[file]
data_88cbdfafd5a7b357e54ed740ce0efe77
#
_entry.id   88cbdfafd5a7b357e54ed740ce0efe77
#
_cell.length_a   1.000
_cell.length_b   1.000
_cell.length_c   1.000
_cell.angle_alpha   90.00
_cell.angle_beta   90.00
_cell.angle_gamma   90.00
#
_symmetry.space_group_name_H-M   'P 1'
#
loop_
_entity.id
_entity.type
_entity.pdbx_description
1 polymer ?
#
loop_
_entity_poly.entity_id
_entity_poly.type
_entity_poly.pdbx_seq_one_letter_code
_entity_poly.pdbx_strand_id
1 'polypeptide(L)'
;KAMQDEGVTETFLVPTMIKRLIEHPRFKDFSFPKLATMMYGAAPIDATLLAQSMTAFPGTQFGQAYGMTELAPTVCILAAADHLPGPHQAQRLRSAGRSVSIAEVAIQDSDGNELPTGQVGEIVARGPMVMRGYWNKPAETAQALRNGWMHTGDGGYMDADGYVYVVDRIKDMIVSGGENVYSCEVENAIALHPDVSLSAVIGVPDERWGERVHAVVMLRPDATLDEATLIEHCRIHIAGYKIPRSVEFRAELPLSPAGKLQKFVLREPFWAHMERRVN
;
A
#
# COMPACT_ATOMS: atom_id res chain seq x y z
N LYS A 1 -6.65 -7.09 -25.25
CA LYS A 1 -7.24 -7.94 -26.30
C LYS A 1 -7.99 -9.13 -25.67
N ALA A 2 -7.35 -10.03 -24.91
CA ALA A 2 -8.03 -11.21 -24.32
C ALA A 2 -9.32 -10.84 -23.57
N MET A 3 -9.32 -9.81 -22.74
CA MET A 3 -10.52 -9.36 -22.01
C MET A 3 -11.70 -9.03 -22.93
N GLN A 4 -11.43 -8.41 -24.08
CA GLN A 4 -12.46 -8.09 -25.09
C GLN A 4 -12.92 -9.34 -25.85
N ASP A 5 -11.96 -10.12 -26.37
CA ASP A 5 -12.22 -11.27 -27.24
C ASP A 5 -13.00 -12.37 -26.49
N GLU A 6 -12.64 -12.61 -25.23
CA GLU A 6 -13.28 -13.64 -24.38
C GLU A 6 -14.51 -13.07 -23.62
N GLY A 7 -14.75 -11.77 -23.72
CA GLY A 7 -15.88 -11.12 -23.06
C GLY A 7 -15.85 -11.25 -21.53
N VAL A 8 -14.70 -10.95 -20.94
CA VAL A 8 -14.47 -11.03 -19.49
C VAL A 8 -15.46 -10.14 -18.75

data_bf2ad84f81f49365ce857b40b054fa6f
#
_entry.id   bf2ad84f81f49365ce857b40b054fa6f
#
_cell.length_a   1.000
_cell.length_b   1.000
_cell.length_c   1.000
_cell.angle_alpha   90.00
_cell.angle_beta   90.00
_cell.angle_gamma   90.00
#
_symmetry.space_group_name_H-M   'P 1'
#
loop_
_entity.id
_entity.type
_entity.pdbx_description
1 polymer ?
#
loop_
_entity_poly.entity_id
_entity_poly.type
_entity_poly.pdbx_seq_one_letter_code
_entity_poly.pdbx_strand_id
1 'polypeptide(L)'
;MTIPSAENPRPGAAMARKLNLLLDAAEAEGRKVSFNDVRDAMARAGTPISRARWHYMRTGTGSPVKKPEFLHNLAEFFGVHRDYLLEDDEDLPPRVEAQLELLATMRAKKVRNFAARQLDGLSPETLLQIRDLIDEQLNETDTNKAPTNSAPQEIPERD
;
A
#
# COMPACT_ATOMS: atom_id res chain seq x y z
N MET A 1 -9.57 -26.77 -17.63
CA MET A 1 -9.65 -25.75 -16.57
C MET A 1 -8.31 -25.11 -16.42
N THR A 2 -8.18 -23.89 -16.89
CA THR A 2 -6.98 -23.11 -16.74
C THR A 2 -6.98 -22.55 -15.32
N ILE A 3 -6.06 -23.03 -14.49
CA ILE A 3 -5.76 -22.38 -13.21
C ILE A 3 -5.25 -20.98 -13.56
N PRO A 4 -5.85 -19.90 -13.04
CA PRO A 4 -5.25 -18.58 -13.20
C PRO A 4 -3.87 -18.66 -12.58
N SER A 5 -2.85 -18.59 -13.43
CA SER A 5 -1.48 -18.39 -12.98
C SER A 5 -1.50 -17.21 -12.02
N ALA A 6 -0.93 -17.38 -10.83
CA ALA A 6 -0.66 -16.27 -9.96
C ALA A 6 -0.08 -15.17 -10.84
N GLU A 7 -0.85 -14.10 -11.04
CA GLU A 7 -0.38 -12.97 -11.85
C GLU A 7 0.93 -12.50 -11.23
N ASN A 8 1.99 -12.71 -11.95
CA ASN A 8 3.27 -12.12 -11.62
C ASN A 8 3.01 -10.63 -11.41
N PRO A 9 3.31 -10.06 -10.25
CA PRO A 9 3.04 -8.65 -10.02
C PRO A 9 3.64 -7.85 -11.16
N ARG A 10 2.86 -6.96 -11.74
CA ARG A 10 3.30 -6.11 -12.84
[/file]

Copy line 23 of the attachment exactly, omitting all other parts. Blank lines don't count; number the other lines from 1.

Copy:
_entity_poly.pdbx_seq_one_letter_code